I went to the farm whole-heartedly to learn the peasants’ life and help them improve poor living conditions, believing that together, we could make a better society where there would be sufficient material supplies for everybody, and where there would be no difference between the poor and rich, between the city and countryside. For a couple of years of real life there, even the loyalist people to the noble idea like me realized that having sent millions of young people to the countryside did not accomplish any main goals, but negative effects. Now, the whole country decided to change from the 10-year chaos, so did we, the “Re-educated Youths”.

“Look, a truck!” Someone excitedly cried. We jumped up. Something appeared in one end of the horizon. Small like a bug, slow like a turtle. Finally it came closer. To our much disappointment, it was only a tractor, but with an empty trailer. We couldn’t wait anymore. All of us went up the road, blocking the way and waving. It stopped. Immediately we threw our luggage and selves into the trailer fearing that if we were not fast enough it would move away. The driver told us that he did not go to the county seat, but could drop us at the road to the town. There was about 8 kilometers from the main road to the city. It was our last chance. “Ok, let’s go!”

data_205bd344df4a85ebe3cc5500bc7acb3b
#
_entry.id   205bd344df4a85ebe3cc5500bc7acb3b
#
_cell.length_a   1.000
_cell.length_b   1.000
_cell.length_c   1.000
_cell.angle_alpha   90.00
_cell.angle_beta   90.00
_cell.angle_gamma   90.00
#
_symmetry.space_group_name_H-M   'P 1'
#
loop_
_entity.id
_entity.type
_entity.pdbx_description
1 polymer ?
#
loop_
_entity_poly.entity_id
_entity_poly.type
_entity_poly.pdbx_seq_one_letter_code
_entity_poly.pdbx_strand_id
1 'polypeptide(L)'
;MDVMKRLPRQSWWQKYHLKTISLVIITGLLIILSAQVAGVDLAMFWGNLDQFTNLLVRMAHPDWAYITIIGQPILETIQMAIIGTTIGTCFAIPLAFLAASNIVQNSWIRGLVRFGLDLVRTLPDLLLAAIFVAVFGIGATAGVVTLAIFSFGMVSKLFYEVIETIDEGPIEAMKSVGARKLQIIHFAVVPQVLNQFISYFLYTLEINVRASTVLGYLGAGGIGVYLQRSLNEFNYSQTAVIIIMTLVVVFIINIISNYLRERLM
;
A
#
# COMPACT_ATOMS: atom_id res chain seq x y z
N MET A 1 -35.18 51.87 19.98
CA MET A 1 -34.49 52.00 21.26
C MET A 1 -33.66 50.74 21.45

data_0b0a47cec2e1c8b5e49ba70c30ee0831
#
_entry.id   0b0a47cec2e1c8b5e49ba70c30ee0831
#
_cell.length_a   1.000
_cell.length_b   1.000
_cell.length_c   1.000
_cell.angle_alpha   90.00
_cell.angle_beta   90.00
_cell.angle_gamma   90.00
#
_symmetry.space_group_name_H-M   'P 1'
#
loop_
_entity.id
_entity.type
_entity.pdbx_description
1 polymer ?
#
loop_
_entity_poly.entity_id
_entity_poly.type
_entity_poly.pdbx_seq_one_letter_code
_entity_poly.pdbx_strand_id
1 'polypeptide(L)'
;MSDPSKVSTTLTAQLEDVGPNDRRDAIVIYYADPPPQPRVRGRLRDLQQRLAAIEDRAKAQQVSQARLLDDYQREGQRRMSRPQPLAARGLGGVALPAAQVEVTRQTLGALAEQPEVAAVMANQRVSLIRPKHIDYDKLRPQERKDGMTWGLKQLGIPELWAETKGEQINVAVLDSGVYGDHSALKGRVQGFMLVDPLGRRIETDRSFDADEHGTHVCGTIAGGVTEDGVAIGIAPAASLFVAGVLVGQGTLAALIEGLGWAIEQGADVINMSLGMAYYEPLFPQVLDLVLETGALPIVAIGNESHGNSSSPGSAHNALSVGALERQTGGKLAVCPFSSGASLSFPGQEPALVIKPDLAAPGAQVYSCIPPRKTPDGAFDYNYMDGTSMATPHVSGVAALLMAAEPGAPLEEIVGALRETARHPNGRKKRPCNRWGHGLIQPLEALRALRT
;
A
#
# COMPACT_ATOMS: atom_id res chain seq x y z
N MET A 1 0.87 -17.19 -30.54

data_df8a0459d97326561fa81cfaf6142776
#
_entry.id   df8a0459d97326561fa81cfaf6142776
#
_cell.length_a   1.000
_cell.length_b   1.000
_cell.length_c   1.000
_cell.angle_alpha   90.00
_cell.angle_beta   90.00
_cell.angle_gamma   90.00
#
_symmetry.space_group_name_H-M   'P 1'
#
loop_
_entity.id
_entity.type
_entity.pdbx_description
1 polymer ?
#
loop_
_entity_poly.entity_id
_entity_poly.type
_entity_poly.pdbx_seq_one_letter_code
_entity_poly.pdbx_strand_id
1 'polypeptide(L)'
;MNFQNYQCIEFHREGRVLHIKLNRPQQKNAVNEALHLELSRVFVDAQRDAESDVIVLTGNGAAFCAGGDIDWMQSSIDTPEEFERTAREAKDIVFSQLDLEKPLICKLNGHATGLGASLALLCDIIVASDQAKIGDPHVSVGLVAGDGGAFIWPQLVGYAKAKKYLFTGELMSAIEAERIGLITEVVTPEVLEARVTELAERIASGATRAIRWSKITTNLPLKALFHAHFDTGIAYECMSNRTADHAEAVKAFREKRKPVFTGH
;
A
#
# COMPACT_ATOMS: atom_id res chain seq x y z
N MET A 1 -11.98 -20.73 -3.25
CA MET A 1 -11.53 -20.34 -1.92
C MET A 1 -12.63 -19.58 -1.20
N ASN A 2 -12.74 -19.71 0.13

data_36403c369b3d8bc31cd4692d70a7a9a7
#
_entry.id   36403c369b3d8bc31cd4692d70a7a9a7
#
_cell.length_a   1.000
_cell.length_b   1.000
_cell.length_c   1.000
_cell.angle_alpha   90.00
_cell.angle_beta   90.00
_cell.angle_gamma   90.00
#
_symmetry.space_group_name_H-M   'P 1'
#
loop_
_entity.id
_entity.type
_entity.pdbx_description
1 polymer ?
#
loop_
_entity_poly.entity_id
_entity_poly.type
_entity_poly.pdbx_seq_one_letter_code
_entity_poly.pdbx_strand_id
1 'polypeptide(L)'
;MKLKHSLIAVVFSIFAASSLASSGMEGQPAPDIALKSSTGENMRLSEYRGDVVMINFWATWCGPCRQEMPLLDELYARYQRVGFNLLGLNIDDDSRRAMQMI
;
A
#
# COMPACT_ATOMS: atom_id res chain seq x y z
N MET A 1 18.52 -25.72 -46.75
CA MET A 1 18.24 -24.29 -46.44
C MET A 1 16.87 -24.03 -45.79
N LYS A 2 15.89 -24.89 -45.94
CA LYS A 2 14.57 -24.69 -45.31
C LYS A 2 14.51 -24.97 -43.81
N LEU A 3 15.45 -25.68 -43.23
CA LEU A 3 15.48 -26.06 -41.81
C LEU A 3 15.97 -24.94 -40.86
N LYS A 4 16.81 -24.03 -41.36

Luckily the trailer was big enough for us to make ourselves comfortable. We huddled ourselves closed to each other to keep warm. Relieved and exhausted, we soon fell asleep.
Six hours later, the driver woke us. We found ourselves frozen. Our lips could barely move to talk, the limbs refused to stretch out. The driver couldn’t wait. He urged us to get off immediately. We elbowed and kneeled ourselves up. With frozen hands, we rolled the luggage on top of each other and rolled it down. We also rolled and tumbled ourselves out of the trailer. Fortunately we had heavy coats on so we did not break our bones. For the next eight kilometers, we dragged our bundles once again on the road. Only this time, the road was better paved with little pebbles. But still, half way to the final destination, most of our luggage got worn out. We were too exhausted to care.